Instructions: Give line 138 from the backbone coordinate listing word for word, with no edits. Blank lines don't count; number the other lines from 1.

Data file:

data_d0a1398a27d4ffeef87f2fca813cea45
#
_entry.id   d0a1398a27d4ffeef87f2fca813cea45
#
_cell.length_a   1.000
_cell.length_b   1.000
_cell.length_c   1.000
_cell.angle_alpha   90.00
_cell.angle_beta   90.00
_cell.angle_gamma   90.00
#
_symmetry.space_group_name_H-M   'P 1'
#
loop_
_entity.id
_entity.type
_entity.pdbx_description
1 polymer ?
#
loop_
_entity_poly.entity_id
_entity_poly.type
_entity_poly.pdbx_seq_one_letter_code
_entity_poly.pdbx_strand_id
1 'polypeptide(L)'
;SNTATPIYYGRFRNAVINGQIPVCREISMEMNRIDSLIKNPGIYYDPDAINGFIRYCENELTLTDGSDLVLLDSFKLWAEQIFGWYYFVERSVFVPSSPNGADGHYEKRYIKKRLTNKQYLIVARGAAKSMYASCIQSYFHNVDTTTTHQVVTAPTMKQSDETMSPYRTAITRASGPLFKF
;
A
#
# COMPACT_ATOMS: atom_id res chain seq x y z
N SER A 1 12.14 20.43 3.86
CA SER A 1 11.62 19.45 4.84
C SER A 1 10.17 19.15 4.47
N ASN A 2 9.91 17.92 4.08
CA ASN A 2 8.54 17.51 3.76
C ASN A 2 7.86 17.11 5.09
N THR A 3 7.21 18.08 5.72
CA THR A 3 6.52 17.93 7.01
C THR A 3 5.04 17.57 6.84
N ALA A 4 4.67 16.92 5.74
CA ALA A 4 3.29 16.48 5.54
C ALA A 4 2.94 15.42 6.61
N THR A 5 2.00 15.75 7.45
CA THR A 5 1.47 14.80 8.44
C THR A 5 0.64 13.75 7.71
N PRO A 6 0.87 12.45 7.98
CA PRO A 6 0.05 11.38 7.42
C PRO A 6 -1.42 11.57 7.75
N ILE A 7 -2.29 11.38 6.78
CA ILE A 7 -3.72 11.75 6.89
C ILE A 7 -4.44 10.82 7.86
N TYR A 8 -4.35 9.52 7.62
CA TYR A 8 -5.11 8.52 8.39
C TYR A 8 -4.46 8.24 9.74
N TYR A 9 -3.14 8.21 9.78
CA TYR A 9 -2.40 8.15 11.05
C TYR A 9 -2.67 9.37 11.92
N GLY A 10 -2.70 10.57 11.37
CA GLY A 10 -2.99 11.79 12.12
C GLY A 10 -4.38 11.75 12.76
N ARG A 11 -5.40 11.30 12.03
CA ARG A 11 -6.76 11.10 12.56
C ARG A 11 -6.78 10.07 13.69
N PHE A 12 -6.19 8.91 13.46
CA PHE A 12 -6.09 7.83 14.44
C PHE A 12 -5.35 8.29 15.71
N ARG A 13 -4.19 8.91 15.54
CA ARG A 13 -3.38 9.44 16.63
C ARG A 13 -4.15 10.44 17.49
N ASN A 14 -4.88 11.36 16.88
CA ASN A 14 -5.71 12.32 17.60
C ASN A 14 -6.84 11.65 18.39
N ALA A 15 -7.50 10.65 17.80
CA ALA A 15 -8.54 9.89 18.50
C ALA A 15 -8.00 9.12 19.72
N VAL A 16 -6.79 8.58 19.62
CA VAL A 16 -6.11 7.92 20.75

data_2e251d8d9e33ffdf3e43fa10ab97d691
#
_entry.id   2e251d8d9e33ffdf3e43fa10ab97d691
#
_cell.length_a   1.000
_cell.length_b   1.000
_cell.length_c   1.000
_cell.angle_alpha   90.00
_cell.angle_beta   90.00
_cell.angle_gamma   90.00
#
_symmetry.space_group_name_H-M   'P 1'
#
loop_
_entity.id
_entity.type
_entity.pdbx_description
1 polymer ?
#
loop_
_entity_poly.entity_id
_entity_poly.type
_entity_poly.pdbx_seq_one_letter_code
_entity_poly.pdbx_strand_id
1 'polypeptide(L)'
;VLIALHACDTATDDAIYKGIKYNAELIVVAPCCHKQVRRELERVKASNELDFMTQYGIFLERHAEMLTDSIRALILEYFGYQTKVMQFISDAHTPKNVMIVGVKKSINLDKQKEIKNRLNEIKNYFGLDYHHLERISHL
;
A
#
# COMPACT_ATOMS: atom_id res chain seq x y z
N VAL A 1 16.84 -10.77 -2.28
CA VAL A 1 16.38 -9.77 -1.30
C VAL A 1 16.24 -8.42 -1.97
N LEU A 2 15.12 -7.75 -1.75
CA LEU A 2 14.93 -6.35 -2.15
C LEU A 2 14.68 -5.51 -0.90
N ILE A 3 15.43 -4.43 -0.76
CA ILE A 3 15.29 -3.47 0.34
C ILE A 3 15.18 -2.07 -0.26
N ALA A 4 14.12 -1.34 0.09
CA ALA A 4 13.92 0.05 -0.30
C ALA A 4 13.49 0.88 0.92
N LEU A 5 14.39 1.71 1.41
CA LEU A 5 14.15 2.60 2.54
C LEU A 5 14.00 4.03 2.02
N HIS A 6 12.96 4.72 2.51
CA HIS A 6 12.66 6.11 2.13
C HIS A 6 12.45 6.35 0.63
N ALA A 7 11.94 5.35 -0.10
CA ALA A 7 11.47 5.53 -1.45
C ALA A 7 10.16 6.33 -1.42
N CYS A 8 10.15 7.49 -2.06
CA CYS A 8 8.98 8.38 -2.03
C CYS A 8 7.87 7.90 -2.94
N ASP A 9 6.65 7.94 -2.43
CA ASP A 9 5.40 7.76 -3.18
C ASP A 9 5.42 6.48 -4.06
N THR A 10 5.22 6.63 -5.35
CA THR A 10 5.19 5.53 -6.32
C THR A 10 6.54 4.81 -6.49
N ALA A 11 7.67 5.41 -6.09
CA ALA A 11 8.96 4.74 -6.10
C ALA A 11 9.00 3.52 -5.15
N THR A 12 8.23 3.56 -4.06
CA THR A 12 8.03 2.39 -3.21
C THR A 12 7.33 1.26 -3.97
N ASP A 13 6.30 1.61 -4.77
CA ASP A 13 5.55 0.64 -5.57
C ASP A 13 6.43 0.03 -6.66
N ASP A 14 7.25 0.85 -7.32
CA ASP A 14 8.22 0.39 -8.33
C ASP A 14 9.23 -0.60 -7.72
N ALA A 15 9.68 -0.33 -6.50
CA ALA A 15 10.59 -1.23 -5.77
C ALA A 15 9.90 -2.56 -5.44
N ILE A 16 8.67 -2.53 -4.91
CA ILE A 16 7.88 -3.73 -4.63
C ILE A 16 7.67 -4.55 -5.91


N ALA A 11 7.67 5.41 -6.09